Interview: Bastille on Their Wild World

Interview: Bastille on Their Wild World

Bastille claimed success with their debut album Bad Blood selling four million copies and spawning monster hits such as Flaws and of course, Pompeii.  After touring across the UK, America, Australia and pretty much the rest of the world, Bastille are back with their brand new album Wild World with hit songs including Good Grief and Send Them Off proving they’re no flash in the musical pan.

Now preparing for their first headline tour around the UK and Europe, Bastille are back with that same distinct vocal but a newly developed sound.  Sixtynine Degree’s Ben Walker, caught up with Woody from the band ahead of their tour to discuss their success so far, how they have developed since Bad Blood and already beginning work on their third studio album…

So how did Bastille get started?

I met Dan Smith around eight years ago where he was doing his own solo thing in his bedroom, creating songs, whereas myself and fellow band mate, Will, were doing more left wing, weirder stuff. We then met Kyle in 2010 and we started to put together more accessible songs. We went away that summer, worked on a whole bunch of new songs and came back as Bastille. We borrowed one of our friends’ vans and started playing at various dive clubs around the UK, which built gradually from there.

So then came your debut album, Bad Blood which was a huge success. Were you expecting it to hit as hard as it did?

We didn’t expect it to happen.  A few people at our label would say otherwise, but no one really saw it happening. We’ve now been away for three years doing different kind of things, catching up with it around the world travelling around America, Australia and South East Asia – all over the world, really.  As we’ve been travelling so much and touring, it’s unfortunately pushed back the arrival of Wild World a little bit.

Are you at the point now that if you hear Pompeii on the radio do you groan? It was so big for sooooo long.

Not at all. People have asked me if I get bored of playing it but genuinely I don’t, I love it. That song pretty much changed our lives. The reaction it gets at festivals or gigs of our own: I’ll never tire of that. Hearing your song on the radio though is a little bit weird; you don’t really know what to do.  Do you turn it off, sing along?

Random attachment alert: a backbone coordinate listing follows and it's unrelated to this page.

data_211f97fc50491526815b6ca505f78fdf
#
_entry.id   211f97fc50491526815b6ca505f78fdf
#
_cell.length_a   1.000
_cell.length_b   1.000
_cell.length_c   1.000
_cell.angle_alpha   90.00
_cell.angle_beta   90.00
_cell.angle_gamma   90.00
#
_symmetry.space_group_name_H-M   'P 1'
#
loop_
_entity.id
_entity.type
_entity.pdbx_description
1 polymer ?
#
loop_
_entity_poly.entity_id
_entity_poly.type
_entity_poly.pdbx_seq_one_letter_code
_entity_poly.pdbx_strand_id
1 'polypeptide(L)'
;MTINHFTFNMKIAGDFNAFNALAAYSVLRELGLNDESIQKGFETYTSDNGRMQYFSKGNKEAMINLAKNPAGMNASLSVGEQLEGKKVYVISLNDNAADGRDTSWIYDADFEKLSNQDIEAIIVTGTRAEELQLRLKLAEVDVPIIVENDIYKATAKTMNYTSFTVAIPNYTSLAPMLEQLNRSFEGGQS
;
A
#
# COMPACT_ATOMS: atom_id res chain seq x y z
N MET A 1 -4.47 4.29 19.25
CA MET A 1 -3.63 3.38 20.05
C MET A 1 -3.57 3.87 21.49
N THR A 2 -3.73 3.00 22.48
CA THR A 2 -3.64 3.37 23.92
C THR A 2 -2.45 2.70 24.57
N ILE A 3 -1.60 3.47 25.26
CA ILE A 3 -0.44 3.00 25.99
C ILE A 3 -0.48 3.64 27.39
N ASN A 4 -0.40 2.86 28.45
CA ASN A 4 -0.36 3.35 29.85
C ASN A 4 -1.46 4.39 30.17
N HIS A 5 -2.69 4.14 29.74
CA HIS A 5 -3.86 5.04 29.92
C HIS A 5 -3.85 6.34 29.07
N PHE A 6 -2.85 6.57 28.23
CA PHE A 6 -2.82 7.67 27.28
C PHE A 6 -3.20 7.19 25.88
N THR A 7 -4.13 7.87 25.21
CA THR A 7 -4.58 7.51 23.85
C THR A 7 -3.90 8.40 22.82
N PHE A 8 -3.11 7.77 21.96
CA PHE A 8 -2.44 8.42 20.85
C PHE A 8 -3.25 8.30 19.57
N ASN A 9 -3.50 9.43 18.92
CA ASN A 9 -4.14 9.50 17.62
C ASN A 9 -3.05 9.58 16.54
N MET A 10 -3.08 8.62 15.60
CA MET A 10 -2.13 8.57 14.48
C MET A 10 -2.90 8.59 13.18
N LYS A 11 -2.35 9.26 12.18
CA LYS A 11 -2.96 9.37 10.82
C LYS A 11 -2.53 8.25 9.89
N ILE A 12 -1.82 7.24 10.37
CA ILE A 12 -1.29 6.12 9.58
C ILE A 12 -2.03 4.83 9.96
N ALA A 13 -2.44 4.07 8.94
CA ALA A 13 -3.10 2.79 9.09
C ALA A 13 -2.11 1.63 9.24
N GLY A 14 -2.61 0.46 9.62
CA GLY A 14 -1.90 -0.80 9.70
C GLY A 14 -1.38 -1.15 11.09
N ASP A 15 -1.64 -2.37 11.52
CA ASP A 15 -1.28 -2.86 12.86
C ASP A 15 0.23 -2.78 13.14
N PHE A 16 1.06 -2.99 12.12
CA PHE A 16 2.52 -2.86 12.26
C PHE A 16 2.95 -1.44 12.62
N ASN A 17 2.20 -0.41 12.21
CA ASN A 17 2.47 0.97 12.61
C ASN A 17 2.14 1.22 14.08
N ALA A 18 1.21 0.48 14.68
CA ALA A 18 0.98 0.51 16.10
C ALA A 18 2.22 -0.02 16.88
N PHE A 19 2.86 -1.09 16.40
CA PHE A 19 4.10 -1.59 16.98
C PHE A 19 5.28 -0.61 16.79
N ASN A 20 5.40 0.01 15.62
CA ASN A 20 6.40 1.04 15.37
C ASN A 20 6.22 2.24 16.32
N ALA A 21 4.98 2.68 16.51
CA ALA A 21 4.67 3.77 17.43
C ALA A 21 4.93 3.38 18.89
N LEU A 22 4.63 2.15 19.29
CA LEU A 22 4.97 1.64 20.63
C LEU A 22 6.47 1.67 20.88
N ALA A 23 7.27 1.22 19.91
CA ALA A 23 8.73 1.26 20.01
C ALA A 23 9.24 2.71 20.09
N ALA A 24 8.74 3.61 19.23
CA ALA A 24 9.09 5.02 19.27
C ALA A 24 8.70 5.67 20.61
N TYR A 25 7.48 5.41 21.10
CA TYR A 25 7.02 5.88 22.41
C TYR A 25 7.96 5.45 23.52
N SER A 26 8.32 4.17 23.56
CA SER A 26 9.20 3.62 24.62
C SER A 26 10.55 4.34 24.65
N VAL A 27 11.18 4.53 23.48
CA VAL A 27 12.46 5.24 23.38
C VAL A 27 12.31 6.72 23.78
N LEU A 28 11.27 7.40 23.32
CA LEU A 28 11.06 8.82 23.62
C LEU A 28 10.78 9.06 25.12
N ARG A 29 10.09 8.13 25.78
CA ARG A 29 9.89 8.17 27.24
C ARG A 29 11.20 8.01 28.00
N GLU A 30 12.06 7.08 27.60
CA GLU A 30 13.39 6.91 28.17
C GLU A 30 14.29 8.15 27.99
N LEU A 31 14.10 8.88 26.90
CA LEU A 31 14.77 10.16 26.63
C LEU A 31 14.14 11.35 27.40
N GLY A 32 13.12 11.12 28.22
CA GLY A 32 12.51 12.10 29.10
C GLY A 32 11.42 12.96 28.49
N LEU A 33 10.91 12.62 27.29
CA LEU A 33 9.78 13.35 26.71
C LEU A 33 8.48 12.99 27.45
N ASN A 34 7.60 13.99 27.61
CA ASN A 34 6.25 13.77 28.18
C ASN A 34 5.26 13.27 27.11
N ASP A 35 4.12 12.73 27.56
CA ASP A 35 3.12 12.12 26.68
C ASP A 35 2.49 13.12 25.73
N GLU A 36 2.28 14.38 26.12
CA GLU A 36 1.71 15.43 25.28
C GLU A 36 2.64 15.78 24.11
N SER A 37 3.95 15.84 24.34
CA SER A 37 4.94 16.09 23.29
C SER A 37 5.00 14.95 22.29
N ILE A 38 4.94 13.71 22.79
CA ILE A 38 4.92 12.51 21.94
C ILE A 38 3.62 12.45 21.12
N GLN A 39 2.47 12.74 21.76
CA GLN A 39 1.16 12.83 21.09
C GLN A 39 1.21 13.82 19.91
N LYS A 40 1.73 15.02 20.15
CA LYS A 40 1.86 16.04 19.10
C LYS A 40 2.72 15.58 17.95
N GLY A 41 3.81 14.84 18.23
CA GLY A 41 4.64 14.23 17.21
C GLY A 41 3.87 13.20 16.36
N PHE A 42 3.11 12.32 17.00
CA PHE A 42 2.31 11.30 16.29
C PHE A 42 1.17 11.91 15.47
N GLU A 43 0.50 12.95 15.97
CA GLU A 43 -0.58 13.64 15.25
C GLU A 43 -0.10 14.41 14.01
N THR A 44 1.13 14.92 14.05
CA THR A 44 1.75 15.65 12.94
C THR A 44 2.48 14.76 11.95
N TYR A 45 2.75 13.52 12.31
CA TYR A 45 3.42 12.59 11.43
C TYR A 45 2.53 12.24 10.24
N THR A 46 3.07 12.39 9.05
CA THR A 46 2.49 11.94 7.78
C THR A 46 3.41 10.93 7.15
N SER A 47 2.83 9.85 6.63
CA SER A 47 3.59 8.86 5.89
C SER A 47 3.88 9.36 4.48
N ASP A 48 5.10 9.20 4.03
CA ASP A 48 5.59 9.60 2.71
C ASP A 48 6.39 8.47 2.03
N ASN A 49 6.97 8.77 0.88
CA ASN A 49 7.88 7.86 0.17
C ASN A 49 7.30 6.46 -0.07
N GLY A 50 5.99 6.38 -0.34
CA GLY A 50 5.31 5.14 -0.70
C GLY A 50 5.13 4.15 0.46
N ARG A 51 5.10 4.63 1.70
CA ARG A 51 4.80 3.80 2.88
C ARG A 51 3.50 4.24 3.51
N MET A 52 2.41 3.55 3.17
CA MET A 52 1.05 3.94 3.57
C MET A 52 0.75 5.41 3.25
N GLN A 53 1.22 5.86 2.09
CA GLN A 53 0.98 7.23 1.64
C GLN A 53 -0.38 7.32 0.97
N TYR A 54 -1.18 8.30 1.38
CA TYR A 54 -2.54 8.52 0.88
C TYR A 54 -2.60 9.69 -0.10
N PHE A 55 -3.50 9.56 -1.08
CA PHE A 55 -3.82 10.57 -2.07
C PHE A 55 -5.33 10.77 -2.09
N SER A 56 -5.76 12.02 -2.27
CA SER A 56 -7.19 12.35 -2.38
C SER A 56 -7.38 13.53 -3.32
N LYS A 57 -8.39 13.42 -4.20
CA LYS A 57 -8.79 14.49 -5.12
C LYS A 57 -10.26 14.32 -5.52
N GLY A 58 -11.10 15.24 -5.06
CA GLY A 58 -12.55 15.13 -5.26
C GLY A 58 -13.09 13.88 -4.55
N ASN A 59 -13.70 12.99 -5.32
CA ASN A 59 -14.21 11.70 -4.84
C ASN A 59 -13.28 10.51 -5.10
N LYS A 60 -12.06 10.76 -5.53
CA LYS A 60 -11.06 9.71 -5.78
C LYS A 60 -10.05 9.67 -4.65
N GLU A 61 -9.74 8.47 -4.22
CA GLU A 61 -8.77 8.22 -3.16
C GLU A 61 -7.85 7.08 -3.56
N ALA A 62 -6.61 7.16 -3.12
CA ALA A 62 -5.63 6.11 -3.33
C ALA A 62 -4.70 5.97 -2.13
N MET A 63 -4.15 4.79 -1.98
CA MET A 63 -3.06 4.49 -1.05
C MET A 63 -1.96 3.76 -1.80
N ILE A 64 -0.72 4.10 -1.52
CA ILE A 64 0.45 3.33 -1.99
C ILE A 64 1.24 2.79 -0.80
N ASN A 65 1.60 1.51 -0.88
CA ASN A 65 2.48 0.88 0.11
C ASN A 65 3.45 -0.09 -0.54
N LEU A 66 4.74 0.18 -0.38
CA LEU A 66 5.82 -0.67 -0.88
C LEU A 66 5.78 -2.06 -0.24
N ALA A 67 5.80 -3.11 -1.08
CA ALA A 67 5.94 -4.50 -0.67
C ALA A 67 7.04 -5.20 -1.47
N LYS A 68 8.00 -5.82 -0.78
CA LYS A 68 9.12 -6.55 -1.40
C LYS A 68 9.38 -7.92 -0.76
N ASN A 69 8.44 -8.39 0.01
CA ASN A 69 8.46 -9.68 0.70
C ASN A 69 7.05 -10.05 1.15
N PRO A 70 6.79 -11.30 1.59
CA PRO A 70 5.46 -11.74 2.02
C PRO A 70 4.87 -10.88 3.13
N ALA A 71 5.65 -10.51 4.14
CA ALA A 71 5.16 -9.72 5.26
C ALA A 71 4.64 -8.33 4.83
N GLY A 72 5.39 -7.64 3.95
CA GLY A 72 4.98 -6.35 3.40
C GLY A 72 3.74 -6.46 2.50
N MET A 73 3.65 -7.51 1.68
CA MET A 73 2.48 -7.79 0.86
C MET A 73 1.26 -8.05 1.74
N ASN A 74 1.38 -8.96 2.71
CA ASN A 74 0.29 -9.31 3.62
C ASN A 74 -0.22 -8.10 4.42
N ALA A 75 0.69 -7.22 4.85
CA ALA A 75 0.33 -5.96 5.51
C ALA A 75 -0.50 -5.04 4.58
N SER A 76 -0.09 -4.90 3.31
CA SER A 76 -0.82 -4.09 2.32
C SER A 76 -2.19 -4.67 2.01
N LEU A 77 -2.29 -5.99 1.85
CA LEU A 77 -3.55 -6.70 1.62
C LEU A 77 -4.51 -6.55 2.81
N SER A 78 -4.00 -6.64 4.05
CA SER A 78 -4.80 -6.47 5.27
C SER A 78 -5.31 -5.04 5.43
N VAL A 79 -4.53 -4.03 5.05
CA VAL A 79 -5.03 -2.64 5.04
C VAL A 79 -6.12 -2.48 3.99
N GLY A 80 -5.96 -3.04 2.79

Was it a relief to start creating again?

Well it’s a weird one as how some bands work is that they divide up touring and recording, whereas we brought Mark (our Producer) through on tour, on and off from 2014.  He and Dan were setting up writing rooms backstage or on the touring buses working on new material, so we never really stopped. We put downloads together over the past couple of years and when it came to Dan getting it down together it was more,  putting together all the ideas, rather than doing it from scratch.  We put out our mix tape in 2014, which scratched a bit of an itch for me as well.  Like I said, we’ve never really stopped. It has been quite a balanced experience, creating and touring.

Did you all feel a big amount of pressure when it came to starting on your second album, after the huge success of Bad Blood?

The only pressure we got was to stay true to the fan base we picked up from the first album. Obviously, we had to move forward and do something new and progress it for ourselves really, which I think we’ve done. We are quite self-critical of our own work, so the only pressure is the one that we put on ourselves. The first album was written for ourselves and the second one was too, really.

The architecture behind the Bastille sound has developed since Bad Blood, for example guitars are used throughout the album. How did you decide to take your sound in this direction?

On the first album we got around half way through and realized that we hadn’t put in any guitar at all. It became a challenge for us, like how can we make an upbeat big indie album without a guitar? And it paid off. Will, our bass player is also a pretty sick guitarist too, so we started playing around with guitar sounds from the end of 2013. Guitars are pretty standard for most bands and we took it as a bit of a challenge to leave it out first time around. Guitar doesn’t really play much a part of Wild World either. There’s more electronic and reggae sounds, ridiculous bombastic horn lines and hip hop as well. I guess where the first album highlighted instruments a little bit, we’re now being a lot braver with our sound.

There are so many complex elements to the Bastille sound, that it’s hard to put it into any set genre. How would you describe the sound as a collective?